FA-CoA has been shown to modulate GSIS through a range of mechanisms, including the control of secretory granule exocytosis, protein acylation, and modulation of the ATP sensitivity of KATP channels (44). Most recently, Prentki et al. (18) provided evidence that MGs play a particularly important role in stimulus-secretion coupling in β-cells, possibly acting through Munc13-1 to enhance a late event in exocytosis downstream of cytosolic Ca2+ increases. In the current study, we did not observe an effect of ACOT7 overexpression on depolarization-stimulated secretion or observe significant differences in the levels of MG, arguing against a role for Acot7 in MG-dependent regulation of GSIS. Of note, ACOT7 overexpression reduced both phases of GSIS, arguing against a preferential effect on a plasma membrane–proximal, readily releasable granule pool (45).
On the other hand, we observed a strong reduction in glucose-mediated ATP/ADP and Ca2+ rises in Acot7 Tg animals, suggesting that low ACOT7 levels are necessary to ensure effective KATP channel closure. The exact mechanisms underlying the impaired ATP/ADP increases remain unclear. However, preserved OCRs in islets (Fig. 5D) and Δψm glucose-mediated increases (Fig. 6D) in INS1(832/13) cells after Acot7 overexpression add weight to the view that increased ATP consumption, rather than impaired mitochondrial ATP generation, is involved. This may conceivably involve a futile cycle wherein increased acyl-CoA synthesis occurs in the face of an accelerated breakdown of this lipid. Consistent with this view, secretion stimulated by glutamine plus leucine, which allows flux into the tricarboxylic acid cycle downstream of citrate, was slightly reduced in INS1(832/13) cells overexpressing Acot7 (Supplementary Fig. 6B). Further analysis will be needed, however, to determine whether this reflects enhanced acyl-CoA breakdown/resynthesis.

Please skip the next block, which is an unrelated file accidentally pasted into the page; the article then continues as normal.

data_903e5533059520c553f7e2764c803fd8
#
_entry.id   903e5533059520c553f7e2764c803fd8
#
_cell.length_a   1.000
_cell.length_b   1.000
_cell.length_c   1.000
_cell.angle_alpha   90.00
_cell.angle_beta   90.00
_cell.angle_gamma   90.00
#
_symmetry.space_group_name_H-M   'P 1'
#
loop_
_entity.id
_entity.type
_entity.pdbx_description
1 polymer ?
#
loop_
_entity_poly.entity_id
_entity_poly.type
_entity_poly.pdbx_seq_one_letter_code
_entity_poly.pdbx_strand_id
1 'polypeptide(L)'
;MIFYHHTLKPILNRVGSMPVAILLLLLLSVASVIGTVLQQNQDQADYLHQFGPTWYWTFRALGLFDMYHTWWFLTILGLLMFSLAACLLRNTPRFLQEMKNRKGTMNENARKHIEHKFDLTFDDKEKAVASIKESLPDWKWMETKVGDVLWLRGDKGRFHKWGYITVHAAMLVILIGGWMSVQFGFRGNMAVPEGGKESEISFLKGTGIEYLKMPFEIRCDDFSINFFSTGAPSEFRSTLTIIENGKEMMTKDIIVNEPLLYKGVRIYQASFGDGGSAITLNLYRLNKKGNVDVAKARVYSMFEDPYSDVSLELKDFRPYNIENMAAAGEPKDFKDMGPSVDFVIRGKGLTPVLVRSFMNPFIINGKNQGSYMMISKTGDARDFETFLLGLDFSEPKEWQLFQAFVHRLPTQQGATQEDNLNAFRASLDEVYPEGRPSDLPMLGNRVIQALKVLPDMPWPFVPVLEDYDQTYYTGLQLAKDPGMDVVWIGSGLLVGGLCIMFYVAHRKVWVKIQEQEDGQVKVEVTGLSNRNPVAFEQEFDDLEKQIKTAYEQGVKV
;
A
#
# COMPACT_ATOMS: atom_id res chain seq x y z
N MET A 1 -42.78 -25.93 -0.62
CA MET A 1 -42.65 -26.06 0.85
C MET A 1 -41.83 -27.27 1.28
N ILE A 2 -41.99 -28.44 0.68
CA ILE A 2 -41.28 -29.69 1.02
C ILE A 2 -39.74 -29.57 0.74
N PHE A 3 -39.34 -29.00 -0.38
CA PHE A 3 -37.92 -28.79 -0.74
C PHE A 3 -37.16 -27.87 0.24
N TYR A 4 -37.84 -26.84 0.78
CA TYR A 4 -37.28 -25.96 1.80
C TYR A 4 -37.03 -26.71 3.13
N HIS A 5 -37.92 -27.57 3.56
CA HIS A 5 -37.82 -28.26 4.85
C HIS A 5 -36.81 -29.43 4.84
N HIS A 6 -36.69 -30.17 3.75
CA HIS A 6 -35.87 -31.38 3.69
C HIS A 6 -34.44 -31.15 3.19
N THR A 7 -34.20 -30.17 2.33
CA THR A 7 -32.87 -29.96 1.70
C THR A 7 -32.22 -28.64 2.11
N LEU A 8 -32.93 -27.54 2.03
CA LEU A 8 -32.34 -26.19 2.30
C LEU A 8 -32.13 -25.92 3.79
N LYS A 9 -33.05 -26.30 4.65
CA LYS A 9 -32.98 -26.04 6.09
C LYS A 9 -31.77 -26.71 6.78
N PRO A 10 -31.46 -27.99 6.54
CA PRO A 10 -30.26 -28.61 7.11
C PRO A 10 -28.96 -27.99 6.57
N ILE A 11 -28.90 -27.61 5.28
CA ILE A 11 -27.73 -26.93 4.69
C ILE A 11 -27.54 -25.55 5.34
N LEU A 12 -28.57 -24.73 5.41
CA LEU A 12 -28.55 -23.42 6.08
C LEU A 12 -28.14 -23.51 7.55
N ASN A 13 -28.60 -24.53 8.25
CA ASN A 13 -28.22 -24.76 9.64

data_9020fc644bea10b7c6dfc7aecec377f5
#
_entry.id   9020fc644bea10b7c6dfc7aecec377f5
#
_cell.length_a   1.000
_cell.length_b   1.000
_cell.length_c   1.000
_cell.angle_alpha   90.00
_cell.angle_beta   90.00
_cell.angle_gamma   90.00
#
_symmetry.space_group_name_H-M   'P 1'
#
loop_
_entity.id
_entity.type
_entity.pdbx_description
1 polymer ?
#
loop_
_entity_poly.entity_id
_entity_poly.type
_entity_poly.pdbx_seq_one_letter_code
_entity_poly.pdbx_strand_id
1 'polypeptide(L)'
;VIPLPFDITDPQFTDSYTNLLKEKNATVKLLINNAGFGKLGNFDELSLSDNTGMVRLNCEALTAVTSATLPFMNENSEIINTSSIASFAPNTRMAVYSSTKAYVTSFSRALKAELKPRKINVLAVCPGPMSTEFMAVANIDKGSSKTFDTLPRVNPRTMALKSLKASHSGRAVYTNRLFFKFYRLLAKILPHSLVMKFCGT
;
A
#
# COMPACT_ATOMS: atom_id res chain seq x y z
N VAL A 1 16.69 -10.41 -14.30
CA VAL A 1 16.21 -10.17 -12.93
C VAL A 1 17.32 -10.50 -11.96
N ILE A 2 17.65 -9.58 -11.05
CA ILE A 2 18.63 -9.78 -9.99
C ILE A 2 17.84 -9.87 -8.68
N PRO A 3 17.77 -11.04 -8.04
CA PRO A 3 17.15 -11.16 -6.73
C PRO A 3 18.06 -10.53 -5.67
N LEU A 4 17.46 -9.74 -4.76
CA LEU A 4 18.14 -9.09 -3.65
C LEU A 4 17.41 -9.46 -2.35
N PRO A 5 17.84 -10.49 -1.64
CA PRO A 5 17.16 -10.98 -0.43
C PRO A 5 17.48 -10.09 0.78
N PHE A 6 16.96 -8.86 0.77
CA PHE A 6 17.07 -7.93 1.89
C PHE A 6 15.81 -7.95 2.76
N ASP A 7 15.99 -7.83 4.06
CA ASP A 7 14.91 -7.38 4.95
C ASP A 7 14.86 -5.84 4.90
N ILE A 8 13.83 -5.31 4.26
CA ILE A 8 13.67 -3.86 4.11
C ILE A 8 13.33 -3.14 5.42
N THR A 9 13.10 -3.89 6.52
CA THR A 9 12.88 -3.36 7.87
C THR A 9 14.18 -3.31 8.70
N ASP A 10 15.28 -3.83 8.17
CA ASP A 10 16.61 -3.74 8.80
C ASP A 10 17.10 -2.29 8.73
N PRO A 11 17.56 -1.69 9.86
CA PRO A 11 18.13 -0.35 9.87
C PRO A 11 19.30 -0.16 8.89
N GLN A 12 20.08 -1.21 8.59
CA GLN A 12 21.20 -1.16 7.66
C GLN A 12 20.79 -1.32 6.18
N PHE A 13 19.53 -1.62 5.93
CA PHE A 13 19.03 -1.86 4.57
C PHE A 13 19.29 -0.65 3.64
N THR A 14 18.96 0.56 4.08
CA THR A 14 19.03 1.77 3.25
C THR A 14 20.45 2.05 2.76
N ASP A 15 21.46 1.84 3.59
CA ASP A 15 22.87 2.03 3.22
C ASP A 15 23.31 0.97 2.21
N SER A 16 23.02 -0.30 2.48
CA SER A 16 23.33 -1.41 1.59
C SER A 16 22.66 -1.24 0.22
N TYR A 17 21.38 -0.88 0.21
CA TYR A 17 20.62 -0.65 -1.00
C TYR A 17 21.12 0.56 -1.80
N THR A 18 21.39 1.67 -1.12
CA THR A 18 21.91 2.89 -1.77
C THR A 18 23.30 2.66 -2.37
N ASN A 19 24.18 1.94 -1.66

Of note, all members of the Acot family were poorly expressed in mouse islets, stressing the importance of maintaining acyl-CoA hydrolysis to a minimum in these cells. Furthermore, expression of Acot7 is upregulated in the islets of Zucker diabetic fatty rat (16) and in β-cell–enriched microdissected tissue from patients with T2D (17). Pharmacotherapeutic approaches that correct this defect might thus be useful in some forms of T2D.
Acknowledgments. The authors thank Professor Gerhard Christofori, University of Basel, Basel, Switzerland, for providing the RIP7rtTA mouse and Professor David Carling, Medical Research Council Clinical Sciences Centre, Imperial College London, for use of the Seahorse XF Analyzer.
Funding. T.J.P. is a Diabetes Research & Wellness Foundation post-doctoral fellow (SCA/01/F/12). This work was supported by grants to G.A.R. from the Wellcome Trust (WT098424AIA), the Medical Research Council, U.K. (project G0901521 and programme MR/J0003042/1), and the Biotechnology and Biological Sciences Research Council (BB/J015873/1). G.A.R. is a Royal Society Wolfson Research Merit Award holder.
Duality of Interest. No potential conflicts of interest relevant to this article were reported.
Author Contributions. A.M.-S. designed and conducted the in vitro and in vivo studies and contributed to the Seahorse experiments, lipidomic analyses, and writing of the manuscript. T.J.P. generated the constructs for Acot7 expression and transgene production and performed analyses of published RNA-Seq data. P.C. contributed to the imaging studies. Q.Z. contributed to the lipidomic analyses. E.H. contributed to the electrophysiology studies. M.C.C. performed the islet perifusion studies. M.-S.N.-T. contributed to the in vivo experiments. S.R.S. contributed to the Seahorse experiments. G.A.R. conceived the study and contributed to the writing of the manuscript. G.A.R. is the guarantor of this work and, as such, had full access to all the data in the study and takes responsibility for the integrity of the data and the accuracy of the data analysis.
Prior Presentation. Parts of this study were presented in abstract form at the Diabetes UK Professional Conference, Glasgow, U.K., 2–4 March 2016, and the Islet Biology: From Cell Birth to Death (X5) Keystone Symposia on Molecular and Cellular Biology, Keystone, CO, 13–17 March 2016.
This article contains Supplementary Data online at http://diabetes.diabetesjournals.org/lookup/suppl/doi:10.2337/db15-1240/-/DC1.
- Received September 3, 2015.
- Accepted February 4, 2016.
- © 2016 by the American Diabetes Association. Readers may use this article as long as the work is properly cited, the use is educational and not for profit, and the work is not altered.